then use toward your bracket, such as
subjective evaluation for seeding. Seeded teams win more games than lose on
average but it can be misleading with
their win and loss records because it
doesn’t take into consideration by how
many points. It is definitely something
to keep in mind when choosing teams.
“You have to look and see if they’re
winning games by a lot. It most often
carries forward and those teams do
better,” said Bennett.
With 350 college basketball teams it
can be hard to keep track of all of it, but
if you love statistics there’s no reason
you can’t put all your STEM knowledge
to work for your bracket and impress
your friends with STEM!
Just
because
a team is
seeded
higher
does not
necessarily
mean that
it is the
best team.
There are full-time and part-time
jobs for seasonal college sports,
and positions available in the Stats
and Analysis Team at ESPN.
STATS ANALYST
PRODUCTION RESEARCH
This position includes scoring games, taking in data, ensuring
all data is accurate and then seeding all of the teams. Gathering
information about data and looking for good story lines in statistics which can be broadcasted and shared on ESPN networking channels is also part of the job.
Takes info, such as quality of shots and where they get their
points from, and puts it in context for the production team
to broadcast.
STEMJOBS.COM // WINTER 2015 23
5-E CLASSROOM STEM ACTIVITY:
BRACKETOLOGY AND MARCH MADNESS
Here are some ideas for how high school teachers could use this story as a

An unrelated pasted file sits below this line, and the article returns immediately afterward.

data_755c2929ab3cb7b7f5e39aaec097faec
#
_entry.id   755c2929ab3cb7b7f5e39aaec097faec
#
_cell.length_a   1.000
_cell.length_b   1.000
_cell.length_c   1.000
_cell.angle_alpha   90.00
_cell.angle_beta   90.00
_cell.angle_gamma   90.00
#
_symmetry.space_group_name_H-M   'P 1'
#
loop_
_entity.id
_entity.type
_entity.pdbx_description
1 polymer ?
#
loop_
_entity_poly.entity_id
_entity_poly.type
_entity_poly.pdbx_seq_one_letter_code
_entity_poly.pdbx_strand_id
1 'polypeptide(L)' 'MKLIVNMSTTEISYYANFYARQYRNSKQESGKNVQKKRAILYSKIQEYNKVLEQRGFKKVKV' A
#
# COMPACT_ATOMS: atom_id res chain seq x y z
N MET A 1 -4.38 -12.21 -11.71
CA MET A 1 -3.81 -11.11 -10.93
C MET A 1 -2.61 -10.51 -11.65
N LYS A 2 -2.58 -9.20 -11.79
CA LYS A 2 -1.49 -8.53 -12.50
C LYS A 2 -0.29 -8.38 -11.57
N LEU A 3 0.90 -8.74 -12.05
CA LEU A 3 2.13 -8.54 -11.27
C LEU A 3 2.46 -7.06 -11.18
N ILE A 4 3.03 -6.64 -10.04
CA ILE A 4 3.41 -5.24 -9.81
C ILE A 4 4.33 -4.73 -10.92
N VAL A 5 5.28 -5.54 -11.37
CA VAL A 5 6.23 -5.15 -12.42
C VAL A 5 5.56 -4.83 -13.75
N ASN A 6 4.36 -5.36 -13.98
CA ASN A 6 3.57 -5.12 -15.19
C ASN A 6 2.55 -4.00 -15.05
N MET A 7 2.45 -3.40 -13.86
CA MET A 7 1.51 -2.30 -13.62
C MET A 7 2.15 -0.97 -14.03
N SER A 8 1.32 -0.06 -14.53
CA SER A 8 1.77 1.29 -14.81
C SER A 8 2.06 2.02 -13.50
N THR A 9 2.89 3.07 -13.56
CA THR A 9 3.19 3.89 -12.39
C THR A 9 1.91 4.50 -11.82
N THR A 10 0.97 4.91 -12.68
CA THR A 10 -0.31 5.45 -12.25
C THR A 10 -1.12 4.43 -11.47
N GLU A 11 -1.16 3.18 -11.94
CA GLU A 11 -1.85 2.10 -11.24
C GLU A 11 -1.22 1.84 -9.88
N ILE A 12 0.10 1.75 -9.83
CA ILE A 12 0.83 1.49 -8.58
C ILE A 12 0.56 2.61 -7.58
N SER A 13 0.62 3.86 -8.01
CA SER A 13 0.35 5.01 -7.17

launching point for integrated STEM learning. Our activities follow the 5-E Learning
Cycle Model, and the activity below is intended to last three to four 1-hour class
periods (although portions of the activity could be used in shorter time periods).
Part 1: Engage
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Pose the following questions: How are numbers used when playing sports? What sports statistics do you
know about? Why are sports statistics useful? How are they used? What jobs do you think knowing about
sports statistics would be important for?
Have your class read the STEM JobsSM article “How to Statistically Win Your March Madness Bracket.”
Pose the following questions: How many teams will be included in the NCAA tournament? What does it
mean to get an automatic bid versus being “at large”? What are “seeds” in the NCAA Tournament? How do
seeds differ from the s-curve rankings or “true seeds”? How is the s-curve used to keep each region balanced?
What team statistics are used to assign seeds for the NCAA Tournament? What is a “bubble team?”
(Note: see entertainment.howstuffworks.com/science-to-bracketology1.htm
and ncaa.com/content/di-principles-and-procedures-selection)
Have the class watch the following video: espn.go.com/video/clip?id=12314671
Ask students: What are the 4 statistics being discussed in the video? Which do you think is most important?
Most informative? What mathematical procedures are used to calculate BPI and RPI?
Part 2: Explore
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Download copies of 2015’s fillable March Madness bracket after Selection
Sunday from a site like printyourbrackets.com. Print copies for your students.
Put the students in groups of 4, and then give each group the following task:
Your group is going to compete with other groups in the class by filling out a bracket for the March Madness games.
Your group has two major tasks:
First, you much research relevant statistics (including BPI and RPI) for each of the 68 teams in order to fill out your
bracket. Keep in mind the tips that you read about in the STEM Jobs SM article, and also feel free to do more research
on strategies for filling out brackets. Be ready to defend your bracket choices to the class based on statistics.
See espn.go.com/mens-college-basketball/rpi/_/sort/RPI and espn.go.com/mens-college-basketball/bpi.
Second, you must create a short bracketology “How To” PowerPoint to show to your classmates. The PowerPoint must: